20 October 2003

Gambia: Independent Newspaper Attacked by Arsonists

Banjul — An independent Gambian newspaper with a history of reporting critically on the government of Yahya Jammeh has once again been the target of an attack apparently aimed at closing down the paper.

Shortly after midnight on Friday, October 17, three unidentified men came to the offices of The Independent, in Kanifing, a suburb of the capital, Banjul, and assaulted the security guard on duty using iron rods and fists.

The attackers then set fire to the premises but the building did not burn down thanks to the timely intervention of other security guards in the area and the Gambia Fire Services brigade.

The security guard, Mr. Madi Ceesay, an employee of Uncle Sam Security Agency who was still being treated at the Royal Victoria Hospital Sunday, said he was approached by three men at the gate of The Independent and one of them asked for matches to light his cigarette. During the subsequent conversation, the man suddenly produced a gas canister and sprayed it on his face. He said as he was struggling to keep his eyes open, the other man hit him on the face with an iron rod, causing a deep gash on his forehead. At this point he said, the assailants saw someone coming and ran away into the darkness. He then used his mobile phone to call his supervisor who came shortly and took him to a nearby police station and then to the hospital. The supervisor also brought in a replacement.

Shortly after that, four men, probably the first three plus an additional man arrived at the newspaper's offices in a green pick-up truck with no registration plate. According to the replacement security guard, Mr. Samba Sowe, the four men who claimed to be policemen told him that they had apprehended those who assaulted his colleague and that they were being detained at Bakau police station, about four kilometers from The Independent.

He said they asked him to go with them to see the culprits. However, he said when they arrived at the gate of the said police station, they dropped him off and sped away. When he entered the police station, he was told no-one had been brought there. "I became suspicious of foul play and immediately found a cab back to The Independent. When I arrived, I saw the place on fire and some men trying to scale the fence to get inside. When they saw me, they ran away. I then quickly called the fire brigade to put off the fire."

Commenting on the incident, Gambia Press Union President Demba Jawo said he found the role of the police surprising. "While they were notified of the crime at the very beginning, they never visited the scene to see the damage or collect some possible evidence for use against the culprits," Mr. Jawo said.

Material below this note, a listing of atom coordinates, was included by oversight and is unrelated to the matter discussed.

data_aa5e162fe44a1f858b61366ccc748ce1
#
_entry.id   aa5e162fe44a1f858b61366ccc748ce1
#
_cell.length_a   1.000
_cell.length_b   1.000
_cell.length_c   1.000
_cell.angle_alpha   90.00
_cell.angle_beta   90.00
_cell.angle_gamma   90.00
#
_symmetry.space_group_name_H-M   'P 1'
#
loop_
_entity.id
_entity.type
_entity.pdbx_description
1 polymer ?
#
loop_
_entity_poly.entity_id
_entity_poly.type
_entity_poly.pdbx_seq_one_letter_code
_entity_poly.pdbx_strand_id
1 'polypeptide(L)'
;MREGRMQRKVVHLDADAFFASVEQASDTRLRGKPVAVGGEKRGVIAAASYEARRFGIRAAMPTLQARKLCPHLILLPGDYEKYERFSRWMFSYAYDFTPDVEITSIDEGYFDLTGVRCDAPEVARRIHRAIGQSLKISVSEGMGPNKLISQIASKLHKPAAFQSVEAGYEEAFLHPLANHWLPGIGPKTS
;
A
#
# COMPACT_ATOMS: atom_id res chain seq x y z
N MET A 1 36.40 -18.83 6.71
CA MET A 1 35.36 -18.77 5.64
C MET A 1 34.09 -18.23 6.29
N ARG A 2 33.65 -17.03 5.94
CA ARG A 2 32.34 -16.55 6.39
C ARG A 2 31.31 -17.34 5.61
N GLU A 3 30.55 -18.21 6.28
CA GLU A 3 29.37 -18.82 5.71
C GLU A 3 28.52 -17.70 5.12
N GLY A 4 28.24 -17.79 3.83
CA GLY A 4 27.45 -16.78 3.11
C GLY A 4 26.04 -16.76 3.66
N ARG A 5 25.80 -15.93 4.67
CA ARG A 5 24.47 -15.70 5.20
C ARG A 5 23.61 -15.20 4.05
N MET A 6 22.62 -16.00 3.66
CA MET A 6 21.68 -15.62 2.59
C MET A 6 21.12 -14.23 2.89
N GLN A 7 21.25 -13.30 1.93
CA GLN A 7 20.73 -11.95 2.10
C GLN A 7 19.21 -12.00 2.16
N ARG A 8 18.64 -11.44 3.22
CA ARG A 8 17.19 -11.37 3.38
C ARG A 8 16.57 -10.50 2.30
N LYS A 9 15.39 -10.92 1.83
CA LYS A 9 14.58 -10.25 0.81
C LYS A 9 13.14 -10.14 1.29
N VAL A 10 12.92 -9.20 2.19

"The Gambia Press, Union," Jawo added, "is quite concerned about this continuous harassment of our colleagues at The Independent and would like the government to do something to apprehend those behind those dastardly acts."

While not much damage was done to the paper’s equipment because the men could not get into the offices, the electrical system was completely burnt. The paper's management has been forced to make alternative plans for producing the paper.

The attack on The Independent came barely a month after the National Intelligence Agency (NIA) - directly controlled by the office of the President - arrested and detained the paper’s editor-in-chief, Abdoulie Sey, for more than three days. Mr. Sey was abducted by men driving a vehicle similar to the one described by the security guard.

For three days the agency denied having Mr. Sey, only to release him on the fourth day. Mr. Sey’s arrest was preceded by a surprise visit to The Independ'sent offices by a group of heavily armed soldiers at about 3 a.m. about a month before, for no apparent reason. Earlier on, the editor-in-chief and managing editor received telephone calls threatening them with death.

Since its founding in July 1999, The Independent has suffered harassment and persecution at the hands of the regime of President Yahya Jammeh. Barely a month after it started publication on July 5,1999, the paper was closed down for three weeks on the spurious allegation that it had not registered its business name with the commissioner of Income Tax. Shortly afterwards, ten officials of the NIA stormed the paper’s offices and arrested all staff found on the premises. This was followed by the arrest of the paper’s editor-in-chief and managing editor a couple of days later for defying the illegal government ban. The series of arrests and detentions continue to this day with some reporters alleging that they had been tortured by NIA operatives using electrical equipment on their genitals.

Reacting to this latest onslaught, The Independent’s Founding Editor and CEO, Baba Galleh Jallow, said he had no doubt about who was responsible for this latest criminal act. "Everybody, even the police, knows the culprits behind this act. That explains their inactivity," Mr. Jallow said.

He said such acts achieved exactly the opposite of their desired effect. "The idea is to intimidate us and break our spirit," he said. "The reality is that it only serves to cement our resolve to continue speaking truth to power and condemning corruption and evil in all its various manifestations."


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